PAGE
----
Montenegro

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I want to say flying into Podgorica from Istanbul’s Ataturk airport (departing from gate 307 no less) felt just like flying into somewhere like Blenheim airport back home. But actually it didn’t just feel that way, that’s exactly what it was like – and what a contrast! With a tiny passport control (consisting basically of a man and a small table), one small luggage belt and an arrivals hall that had a couple of hire car companies and one out of order ATM, in an hour and a half we had landed in quite a different world, and I loved it!!!
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A third of the size of Wales, Montenegro’s population is around 6 hundred thousand (compared to Turkey’s almost 75 million), and we could feel the space around us as soon as we hit the road in our wee rental car. Almost instantly we were hit with the mesmerising beauty of the country’s famous mountains, even arriving on an overcast day they still took my breath away.
With the freedom of a rental car allowing us to go wherever, whenever we wanted, we decided to base ourselves in Budva. While it’s the biggest of the ‘resort’ type towns in Montenegro, basing ourselves there meant we had all the convenience of a tourist hot spot, (including beautiful beaches, numerous delicious food stalls, restaurants and supermarkerts) but also the ability to escape into our majestic surroundings whenever we so wished. Given we were visiting after the busiest of the summer months it also meant things were relatively quiet and not as crowded as they get in the height of summer.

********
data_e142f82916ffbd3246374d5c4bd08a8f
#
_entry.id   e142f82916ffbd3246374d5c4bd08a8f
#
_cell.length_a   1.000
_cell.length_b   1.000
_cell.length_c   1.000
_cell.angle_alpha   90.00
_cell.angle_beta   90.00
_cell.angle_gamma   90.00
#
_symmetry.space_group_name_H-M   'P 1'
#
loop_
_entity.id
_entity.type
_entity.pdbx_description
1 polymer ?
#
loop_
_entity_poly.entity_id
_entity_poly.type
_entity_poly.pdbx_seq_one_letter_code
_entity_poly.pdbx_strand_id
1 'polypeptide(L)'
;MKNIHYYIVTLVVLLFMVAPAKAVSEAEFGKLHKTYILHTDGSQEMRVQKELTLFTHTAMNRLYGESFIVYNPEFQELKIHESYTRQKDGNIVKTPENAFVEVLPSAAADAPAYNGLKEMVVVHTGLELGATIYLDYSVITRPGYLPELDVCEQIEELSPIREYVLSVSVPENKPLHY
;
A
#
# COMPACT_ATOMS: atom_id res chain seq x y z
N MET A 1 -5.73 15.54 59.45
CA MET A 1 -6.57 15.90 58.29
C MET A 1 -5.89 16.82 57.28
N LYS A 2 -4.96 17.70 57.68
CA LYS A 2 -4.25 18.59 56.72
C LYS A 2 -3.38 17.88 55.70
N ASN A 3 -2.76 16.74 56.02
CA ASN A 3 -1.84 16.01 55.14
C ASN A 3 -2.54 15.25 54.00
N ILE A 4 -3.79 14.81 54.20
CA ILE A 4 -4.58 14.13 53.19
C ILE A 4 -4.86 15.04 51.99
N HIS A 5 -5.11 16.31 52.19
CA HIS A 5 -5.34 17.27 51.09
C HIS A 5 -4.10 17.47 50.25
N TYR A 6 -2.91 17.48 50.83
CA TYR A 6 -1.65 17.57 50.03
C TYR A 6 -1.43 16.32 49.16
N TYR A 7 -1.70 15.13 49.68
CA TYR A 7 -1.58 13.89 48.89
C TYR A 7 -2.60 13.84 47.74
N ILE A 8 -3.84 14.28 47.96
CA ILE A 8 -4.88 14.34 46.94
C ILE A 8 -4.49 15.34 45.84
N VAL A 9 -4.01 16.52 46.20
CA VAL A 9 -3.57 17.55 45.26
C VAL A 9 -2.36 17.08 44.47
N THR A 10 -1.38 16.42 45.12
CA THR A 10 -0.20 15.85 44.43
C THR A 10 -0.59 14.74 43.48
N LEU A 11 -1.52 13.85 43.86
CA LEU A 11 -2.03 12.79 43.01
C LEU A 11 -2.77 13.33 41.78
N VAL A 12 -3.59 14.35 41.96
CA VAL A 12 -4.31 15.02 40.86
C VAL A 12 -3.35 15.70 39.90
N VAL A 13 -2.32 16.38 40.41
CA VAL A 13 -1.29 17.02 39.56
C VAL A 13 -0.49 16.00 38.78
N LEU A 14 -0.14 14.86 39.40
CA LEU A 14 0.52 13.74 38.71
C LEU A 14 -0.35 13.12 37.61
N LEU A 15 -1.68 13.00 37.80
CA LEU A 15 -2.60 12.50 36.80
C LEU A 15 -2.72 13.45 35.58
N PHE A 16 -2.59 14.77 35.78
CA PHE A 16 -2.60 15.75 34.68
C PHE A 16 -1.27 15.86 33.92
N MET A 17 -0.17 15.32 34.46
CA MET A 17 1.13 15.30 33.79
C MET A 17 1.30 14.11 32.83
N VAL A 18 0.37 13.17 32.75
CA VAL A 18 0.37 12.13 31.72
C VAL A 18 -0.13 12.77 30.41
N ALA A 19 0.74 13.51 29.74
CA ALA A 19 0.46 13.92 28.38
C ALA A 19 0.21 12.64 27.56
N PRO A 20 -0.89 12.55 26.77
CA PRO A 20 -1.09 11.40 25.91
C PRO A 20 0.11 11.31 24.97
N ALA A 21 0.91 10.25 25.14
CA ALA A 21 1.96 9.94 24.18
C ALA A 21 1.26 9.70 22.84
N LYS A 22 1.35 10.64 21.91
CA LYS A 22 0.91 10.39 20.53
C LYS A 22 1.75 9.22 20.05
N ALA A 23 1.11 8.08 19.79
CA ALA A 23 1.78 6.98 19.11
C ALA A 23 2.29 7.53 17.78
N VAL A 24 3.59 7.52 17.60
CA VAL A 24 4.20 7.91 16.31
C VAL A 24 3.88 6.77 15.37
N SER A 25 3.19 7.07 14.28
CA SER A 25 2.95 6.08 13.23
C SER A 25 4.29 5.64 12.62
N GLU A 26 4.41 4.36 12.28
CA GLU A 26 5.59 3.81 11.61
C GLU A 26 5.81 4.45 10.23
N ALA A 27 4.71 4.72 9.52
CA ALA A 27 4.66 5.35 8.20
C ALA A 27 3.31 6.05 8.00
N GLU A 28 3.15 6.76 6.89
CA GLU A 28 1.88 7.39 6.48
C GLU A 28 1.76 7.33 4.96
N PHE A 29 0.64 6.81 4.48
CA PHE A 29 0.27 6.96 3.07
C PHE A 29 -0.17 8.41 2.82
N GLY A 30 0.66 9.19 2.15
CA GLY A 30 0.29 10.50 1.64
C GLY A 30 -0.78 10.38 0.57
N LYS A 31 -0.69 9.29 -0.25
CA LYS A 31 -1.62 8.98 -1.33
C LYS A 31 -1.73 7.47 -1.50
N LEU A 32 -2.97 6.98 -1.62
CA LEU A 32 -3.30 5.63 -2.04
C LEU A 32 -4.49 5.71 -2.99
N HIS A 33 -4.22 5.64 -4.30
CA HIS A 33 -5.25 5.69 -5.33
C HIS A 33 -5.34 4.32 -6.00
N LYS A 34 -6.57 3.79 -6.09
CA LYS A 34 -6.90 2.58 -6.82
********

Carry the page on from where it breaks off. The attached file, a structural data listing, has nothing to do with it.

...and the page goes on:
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 Montenegro had never originally been on our to do list, in fact we had planned to spend the time traversing Croatia’s spellbinding coastline. But in need of a little R&R, and on the advice of my sister and Serbian sister in law, we changed course to base ourselves in the smaller of the two options, and I’m so glad we did.
Almost instantly I was struck with how stuck in a time warp this little slice of paradise is, from the fantastic two piece track suits being rocked left right and centre, to the 80’s music blaring from every pub and beach front establishment. Every which way you looked there were high pony tails galore, and prices so low it left us wondering if we were actually still in Europe. Add into this mix the kindness of the local Montenegrin people and it was a recipe for a fabulous week.
After a day hitting the beach in Budva and exploring the charm of its quaint old town, we hit the road to explore the Bay of Kotor. Now a lot of things have blown my mind throughout my travels so far, but I had to blink and pinch myself A LOT staring at the mountainous surroundings of this part of the world,  to ensure what I was looking at was actually real. It was as it I was looking at the canvas of the most exquisite painting, a landscape so perfect it could only exist in a creative mind. But every last inch of it was real, and I didn’t want to leave, fearing, even with photos, I could never conjure the true amazing-ness in my mind again if I did.